Could 360 degree feedback help rejuvenate your workforce?

If you’re thinking about running a 360 degree feedback exercise, you may find our objective look at the pitfalls and advantages of 360 degree feedback useful in deciding if it could help rejuvenate your workforce.

Three Common Pitfalls of 360 Degree Feedback

1. 360 degree feedback is a very sensitive activity that touches people to the very core of their personality and it should be completed sensitively and empathically. If the purpose, methodology or understanding of multi-source assessment is misunderstood, it can result in a destructive situation from which it can take years to recover.

2. 360 degree feedback should never be linked to merit, pay or reward. Under ideal circumstances multi-source feedback is used as an assessment for personal development rather than evaluation. Certainly, the results should never be used as a way to punish the individual in any way.

3. Some would agree that 360 degree feedback can take people outside of their comfort zones and result in some difficult conversations. People may be afraid to give honest answers, perhaps in fear of lack of anonymity or they’ve been encouraged to collude with others respondents to give false opinions.


Three Advantages of 360 Degree Feedback 

1. In some cases, 360 degree feedback can be used to reduce tension, for example, if an employee is having difficulties with their manager or there is a perceived ‘personality clash’, the end results averaged and weighted by feedback from others could offset or diminish potential personal misjudgements.

2. The 360 degree feedback process is a good way of improving communication within your organisation and can be a useful tool in the run up to a company restructure and to help implement change. The process can help break down barriers between areas in the company and create a culture of openness and trust.

3. Different people often have vastly different views of who we are. To know what we look like in another’s eyes provides a strong enabler for personal development and growth. Being able to gather and analyse the perceptions of colleagues, not just those we report to, can be extremely powerful in helping us understand how our actions play out from many points of view, other than our own.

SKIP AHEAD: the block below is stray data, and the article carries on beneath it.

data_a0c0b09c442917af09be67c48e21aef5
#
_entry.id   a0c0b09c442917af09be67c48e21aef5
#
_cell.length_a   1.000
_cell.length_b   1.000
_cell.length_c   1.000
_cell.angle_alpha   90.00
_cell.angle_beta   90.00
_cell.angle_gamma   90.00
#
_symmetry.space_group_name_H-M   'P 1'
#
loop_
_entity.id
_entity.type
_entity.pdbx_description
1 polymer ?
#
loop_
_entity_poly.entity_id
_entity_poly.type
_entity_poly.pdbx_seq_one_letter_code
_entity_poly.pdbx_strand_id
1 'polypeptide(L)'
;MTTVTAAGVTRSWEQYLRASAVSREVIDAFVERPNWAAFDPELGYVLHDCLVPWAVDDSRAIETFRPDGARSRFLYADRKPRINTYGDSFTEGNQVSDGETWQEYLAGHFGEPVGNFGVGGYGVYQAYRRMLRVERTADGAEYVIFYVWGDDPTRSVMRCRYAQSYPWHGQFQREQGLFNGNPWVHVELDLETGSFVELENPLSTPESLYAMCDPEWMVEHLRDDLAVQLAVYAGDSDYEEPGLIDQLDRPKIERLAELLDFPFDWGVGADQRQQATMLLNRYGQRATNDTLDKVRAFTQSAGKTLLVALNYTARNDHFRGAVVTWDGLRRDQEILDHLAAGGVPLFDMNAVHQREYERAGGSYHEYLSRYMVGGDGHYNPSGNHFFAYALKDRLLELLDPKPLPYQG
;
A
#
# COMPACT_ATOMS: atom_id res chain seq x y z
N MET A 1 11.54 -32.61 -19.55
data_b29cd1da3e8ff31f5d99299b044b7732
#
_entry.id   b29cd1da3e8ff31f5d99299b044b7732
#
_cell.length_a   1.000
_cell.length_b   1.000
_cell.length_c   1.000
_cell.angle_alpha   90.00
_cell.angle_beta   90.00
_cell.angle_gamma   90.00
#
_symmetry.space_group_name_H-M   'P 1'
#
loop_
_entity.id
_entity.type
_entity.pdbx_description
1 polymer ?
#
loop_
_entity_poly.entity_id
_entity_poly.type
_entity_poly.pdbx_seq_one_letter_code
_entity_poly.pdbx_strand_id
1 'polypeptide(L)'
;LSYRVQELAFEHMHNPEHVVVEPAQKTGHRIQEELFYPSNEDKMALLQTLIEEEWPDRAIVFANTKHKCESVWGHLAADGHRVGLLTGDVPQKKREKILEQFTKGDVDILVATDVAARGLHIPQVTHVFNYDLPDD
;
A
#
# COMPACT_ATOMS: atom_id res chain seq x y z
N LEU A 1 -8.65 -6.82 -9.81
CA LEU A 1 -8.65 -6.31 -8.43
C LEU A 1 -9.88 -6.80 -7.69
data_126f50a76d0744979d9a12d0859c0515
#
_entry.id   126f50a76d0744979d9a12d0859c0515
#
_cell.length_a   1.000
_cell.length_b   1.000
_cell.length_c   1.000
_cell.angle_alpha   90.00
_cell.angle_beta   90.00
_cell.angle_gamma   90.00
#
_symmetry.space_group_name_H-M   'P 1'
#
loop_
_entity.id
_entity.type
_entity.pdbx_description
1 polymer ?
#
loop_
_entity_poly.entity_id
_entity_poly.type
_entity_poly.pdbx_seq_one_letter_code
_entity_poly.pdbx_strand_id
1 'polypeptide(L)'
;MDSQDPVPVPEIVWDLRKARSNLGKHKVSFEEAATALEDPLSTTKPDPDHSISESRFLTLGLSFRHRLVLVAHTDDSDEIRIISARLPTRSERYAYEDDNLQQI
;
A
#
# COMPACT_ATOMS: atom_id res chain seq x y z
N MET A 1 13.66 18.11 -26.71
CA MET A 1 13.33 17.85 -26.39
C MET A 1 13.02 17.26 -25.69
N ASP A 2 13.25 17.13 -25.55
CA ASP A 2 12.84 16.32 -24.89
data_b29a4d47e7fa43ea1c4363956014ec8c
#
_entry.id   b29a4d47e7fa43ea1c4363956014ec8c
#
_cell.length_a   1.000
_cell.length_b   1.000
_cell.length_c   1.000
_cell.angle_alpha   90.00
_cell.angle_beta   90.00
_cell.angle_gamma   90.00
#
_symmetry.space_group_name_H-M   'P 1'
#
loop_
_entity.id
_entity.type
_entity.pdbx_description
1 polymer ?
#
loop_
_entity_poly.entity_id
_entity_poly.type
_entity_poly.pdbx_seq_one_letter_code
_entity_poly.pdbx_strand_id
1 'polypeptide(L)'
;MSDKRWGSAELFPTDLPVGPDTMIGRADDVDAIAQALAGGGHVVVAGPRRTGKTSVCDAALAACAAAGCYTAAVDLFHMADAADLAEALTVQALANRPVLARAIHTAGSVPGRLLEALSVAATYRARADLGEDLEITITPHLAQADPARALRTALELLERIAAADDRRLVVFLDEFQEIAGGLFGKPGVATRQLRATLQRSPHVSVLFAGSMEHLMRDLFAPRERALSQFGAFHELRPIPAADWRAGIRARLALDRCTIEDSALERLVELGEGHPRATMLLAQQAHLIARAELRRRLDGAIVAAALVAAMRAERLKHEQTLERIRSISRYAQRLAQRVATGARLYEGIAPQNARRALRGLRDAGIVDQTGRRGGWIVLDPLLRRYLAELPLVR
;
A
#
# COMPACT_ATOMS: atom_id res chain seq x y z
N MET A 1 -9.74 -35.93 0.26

Tips for success

  • Have a clear communication strategy for disseminating the purpose aims and intentions of the assessment
  • Develop an unambiguous questionnaire which includes open ended comments
  • Have a properly constructed competency framework and link this to your organisational goals and values
  • Maintain confidentiality
  • View criticism positively and as an opportunity of personal development
  • Have a plan of support and development in place for candidates following the assessment.
  • Provide clear, consistent and easily understood results reports.


If you would like to speak to one of the team at Inspiring about 360 degree feedback, call us on 0800 612 3098 or email or get in touch using the form. You can also visit our 360 Degree page for more information.

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  • How to Improve Business Performance and Productivity with the Deming Cycle

    One of the most straight forward ways of being able to accurately plan for continual improvement would be with the Deming Cycle.